vision 2020

What to Expect in the March 17 Presidential Primaries

An early voter in Ohio carefully casting a ballot. Photo: Aaron Doster/AP/Shutterstock

The Democratic presidential primaries scheduled for Tuesday, March 17, have been overshadowed by two sweeping developments. The first was Joe Biden’s surge into what many consider a virtually insurmountable lead over Bernie Sanders in a (suddenly) two-candidate race. The second is a COVID-19 pandemic that has driven the presidential contest out of the headlines and into the back of the minds (at best) of most Americans and that has made showing up at the polls one of many activities deemed potentially perilous to one’s health and life.

Arizona, Florida, and Illinois will vote on March 17, and the balloting is the first since the coronavirus crisis really exploded into a national phenomenon, forcing even Donald Trump out of denial. Four later states in the primary calendar (Louisiana , Georgia, Kentucky and Maryland) have already delayed their presidential nominating contests, and initially it was thought it was really too late for the March 17 states to put off voting. But Ohio, amidst legal chaos, appears to have postponed its schedule March 17 primary indefinitely. All four of these states, significantly, have no-excuse absentee balloting available, along with in-person early-voting opportunities that might reduce crowded conditions on election day. But election officials in all four are acutely aware that they will be in the spotlight as voters do or don’t vote, as USA Today reports:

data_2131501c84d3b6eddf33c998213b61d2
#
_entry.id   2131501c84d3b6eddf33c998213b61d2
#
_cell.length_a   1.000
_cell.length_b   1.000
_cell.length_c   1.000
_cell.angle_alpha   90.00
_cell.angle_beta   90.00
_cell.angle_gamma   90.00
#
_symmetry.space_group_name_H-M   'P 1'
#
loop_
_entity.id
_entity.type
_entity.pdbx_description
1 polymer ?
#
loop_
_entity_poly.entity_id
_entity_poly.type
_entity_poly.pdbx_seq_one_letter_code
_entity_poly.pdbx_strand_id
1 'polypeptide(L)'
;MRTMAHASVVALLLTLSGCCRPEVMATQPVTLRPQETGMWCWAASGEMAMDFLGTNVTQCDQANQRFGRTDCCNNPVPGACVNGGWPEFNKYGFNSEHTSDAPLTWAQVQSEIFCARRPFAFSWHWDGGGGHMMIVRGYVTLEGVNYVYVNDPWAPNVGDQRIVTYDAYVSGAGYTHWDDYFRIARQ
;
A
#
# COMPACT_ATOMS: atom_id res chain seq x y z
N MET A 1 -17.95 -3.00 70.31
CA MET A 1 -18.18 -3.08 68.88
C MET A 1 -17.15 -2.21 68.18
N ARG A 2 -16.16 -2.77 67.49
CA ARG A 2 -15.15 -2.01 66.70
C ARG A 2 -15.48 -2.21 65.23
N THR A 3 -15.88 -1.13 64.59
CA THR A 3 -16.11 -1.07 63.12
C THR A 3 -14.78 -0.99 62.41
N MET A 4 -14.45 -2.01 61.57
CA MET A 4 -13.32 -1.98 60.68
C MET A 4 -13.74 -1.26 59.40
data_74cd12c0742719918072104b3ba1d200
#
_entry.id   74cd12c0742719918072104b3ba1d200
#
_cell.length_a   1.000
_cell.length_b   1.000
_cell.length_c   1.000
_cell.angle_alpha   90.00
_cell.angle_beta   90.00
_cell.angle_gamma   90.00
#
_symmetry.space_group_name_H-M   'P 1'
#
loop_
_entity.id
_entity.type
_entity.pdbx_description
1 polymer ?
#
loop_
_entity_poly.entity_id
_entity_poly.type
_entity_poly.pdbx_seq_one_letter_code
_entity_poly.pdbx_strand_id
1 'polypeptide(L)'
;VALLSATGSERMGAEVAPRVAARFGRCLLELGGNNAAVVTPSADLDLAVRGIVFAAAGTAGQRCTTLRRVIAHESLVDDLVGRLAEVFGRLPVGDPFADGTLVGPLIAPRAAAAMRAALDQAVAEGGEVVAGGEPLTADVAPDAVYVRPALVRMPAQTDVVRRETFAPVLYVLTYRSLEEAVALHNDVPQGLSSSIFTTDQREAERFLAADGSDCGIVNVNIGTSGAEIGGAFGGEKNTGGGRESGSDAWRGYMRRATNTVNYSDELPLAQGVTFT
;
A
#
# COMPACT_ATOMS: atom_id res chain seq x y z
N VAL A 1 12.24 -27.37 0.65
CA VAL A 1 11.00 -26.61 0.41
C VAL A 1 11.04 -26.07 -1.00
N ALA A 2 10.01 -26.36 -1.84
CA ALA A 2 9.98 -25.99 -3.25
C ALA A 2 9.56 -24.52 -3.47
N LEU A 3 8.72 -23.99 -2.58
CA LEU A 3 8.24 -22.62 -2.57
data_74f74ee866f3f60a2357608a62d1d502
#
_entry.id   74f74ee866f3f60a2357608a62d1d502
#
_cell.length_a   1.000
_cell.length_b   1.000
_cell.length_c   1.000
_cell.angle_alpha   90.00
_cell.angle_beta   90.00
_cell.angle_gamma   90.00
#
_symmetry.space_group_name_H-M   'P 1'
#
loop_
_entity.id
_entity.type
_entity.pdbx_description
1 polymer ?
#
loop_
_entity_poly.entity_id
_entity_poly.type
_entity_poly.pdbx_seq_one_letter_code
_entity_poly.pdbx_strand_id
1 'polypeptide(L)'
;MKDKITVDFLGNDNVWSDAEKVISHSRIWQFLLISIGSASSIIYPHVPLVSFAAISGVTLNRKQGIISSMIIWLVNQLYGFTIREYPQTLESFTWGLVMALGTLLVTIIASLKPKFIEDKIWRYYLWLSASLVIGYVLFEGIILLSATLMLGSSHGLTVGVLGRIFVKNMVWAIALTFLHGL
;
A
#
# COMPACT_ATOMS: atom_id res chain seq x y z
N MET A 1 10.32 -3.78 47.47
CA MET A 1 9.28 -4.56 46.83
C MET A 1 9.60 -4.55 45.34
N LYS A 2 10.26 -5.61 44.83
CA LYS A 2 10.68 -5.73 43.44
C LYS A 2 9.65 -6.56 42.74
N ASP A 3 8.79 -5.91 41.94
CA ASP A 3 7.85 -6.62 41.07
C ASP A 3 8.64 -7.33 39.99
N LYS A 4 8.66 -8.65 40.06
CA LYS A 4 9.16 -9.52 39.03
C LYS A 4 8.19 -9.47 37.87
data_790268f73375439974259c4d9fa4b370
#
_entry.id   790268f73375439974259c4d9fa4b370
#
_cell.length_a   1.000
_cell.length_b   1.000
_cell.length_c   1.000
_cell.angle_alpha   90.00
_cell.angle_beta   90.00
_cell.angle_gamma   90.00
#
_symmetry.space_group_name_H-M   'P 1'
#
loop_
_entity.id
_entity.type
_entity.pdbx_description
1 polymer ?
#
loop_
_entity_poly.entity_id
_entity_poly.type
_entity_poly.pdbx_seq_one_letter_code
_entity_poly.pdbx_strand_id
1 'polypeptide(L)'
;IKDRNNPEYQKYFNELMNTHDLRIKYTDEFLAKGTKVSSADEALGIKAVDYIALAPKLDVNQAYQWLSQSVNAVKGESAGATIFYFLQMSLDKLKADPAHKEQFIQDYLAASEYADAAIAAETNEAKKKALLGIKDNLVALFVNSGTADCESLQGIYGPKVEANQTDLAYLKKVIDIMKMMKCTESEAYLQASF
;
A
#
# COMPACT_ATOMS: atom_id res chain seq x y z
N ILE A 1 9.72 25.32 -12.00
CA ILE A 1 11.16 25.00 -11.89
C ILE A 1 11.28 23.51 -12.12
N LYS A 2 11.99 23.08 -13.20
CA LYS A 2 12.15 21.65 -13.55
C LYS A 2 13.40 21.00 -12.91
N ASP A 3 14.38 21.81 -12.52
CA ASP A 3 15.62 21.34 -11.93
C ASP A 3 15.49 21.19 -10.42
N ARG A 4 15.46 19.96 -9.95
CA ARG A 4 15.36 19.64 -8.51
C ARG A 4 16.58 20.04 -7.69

Officials from all four states said they are taking extra precautions to keep voting machines sanitized and will post guidance from local health officials at voting locations.

Arizona Secretary of State Kathy Hobbs, Florida Secretary of State Laurel Lee, Illinois Elections Board Chairman Charles Scholz and Ohio Secretary of State Frank LaRose said in a joint statement last week that they are working closely “with our state health officials to ensure that our poll workers and voters can be confident that voting is safe.”

It’s been such a strain that Ohio Governor Mike DeWine (with the agreement of both major-party state chairs) supported a last-minute lawsuit aimed at delaying the primary until June 2. That would affect not only the presidential primary but U.S. House and state primaries being held simultaneously (there are no Senate or gubernatorial primaries in Ohio this year). Late on March 16, a state judge in Columbus rejected the suit — which would normally mean that the primary will proceed as scheduled. However, Ohio Department of Health director Amy Acton ordered the polls closed as a health emergency shortly after the judge’s decision, and the Ohio Supreme Court summarily dismissed a challenge to the closure of voting places. As of this morning, the primary is off, though it’s unclear when voting will resume.

Even prior to the tussle in the courts, Ohio was driven to some really unusual measures